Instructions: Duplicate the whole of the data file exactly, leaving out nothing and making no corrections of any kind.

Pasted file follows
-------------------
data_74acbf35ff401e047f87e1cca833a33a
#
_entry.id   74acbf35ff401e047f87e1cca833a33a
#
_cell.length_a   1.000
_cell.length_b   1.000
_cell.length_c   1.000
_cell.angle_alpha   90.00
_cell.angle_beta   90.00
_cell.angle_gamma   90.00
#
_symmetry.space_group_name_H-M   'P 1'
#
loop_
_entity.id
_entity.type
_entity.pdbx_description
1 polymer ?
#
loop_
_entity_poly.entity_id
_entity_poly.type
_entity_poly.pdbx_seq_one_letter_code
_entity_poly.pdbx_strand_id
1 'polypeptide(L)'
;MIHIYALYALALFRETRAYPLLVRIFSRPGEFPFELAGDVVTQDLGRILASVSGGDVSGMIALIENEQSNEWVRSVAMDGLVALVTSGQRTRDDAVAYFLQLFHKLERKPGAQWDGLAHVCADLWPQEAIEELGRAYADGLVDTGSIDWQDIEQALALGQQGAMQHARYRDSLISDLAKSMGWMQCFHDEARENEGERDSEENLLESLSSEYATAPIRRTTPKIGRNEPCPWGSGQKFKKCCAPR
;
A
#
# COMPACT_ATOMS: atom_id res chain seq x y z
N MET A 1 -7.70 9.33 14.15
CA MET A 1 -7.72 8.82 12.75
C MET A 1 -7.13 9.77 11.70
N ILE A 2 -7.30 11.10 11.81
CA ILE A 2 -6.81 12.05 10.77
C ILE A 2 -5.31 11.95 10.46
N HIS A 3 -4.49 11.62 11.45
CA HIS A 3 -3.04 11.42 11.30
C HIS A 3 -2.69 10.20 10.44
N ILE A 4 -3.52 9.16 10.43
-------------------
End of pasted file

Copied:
data_74acbf35ff401e047f87e1cca833a33a
#
_entry.id   74acbf35ff401e047f87e1cca833a33a
#
_cell.length_a   1.000
_cell.length_b   1.000
_cell.length_c   1.000
_cell.angle_alpha   90.00
_cell.angle_beta   90.00
_cell.angle_gamma   90.00
#
_symmetry.space_group_name_H-M   'P 1'
#
loop_
_entity.id
_entity.type
_entity.pdbx_description
1 polymer ?
#
loop_
_entity_poly.entity_id
_entity_poly.type
_entity_poly.pdbx_seq_one_letter_code
_entity_poly.pdbx_strand_id
1 'polypeptide(L)'
;MIHIYALYALALFRETRAYPLLVRIFSRPGEFPFELAGDVVTQDLGRILASVSGGDVSGMIALIENEQSNEWVRSVAMDGLVALVTSGQRTRDDAVAYFLQLFHKLERKPGAQWDGLAHVCADLWPQEAIEELGRAYADGLVDTGSIDWQDIEQALALGQQGAMQHARYRDSLISDLAKSMGWMQCFHDEARENEGERDSEENLLESLSSEYATAPIRRTTPKIGRNEPCPWGSGQKFKKCCAPR
;
A
#
# COMPACT_ATOMS: atom_id res chain seq x y z
N MET A 1 -7.70 9.33 14.15
CA MET A 1 -7.72 8.82 12.75
C MET A 1 -7.13 9.77 11.70
N ILE A 2 -7.30 11.10 11.81
CA ILE A 2 -6.81 12.05 10.77
C ILE A 2 -5.31 11.95 10.46
N HIS A 3 -4.49 11.62 11.45
CA HIS A 3 -3.04 11.42 11.30
C HIS A 3 -2.69 10.20 10.44
N ILE A 4 -3.52 9.16 10.43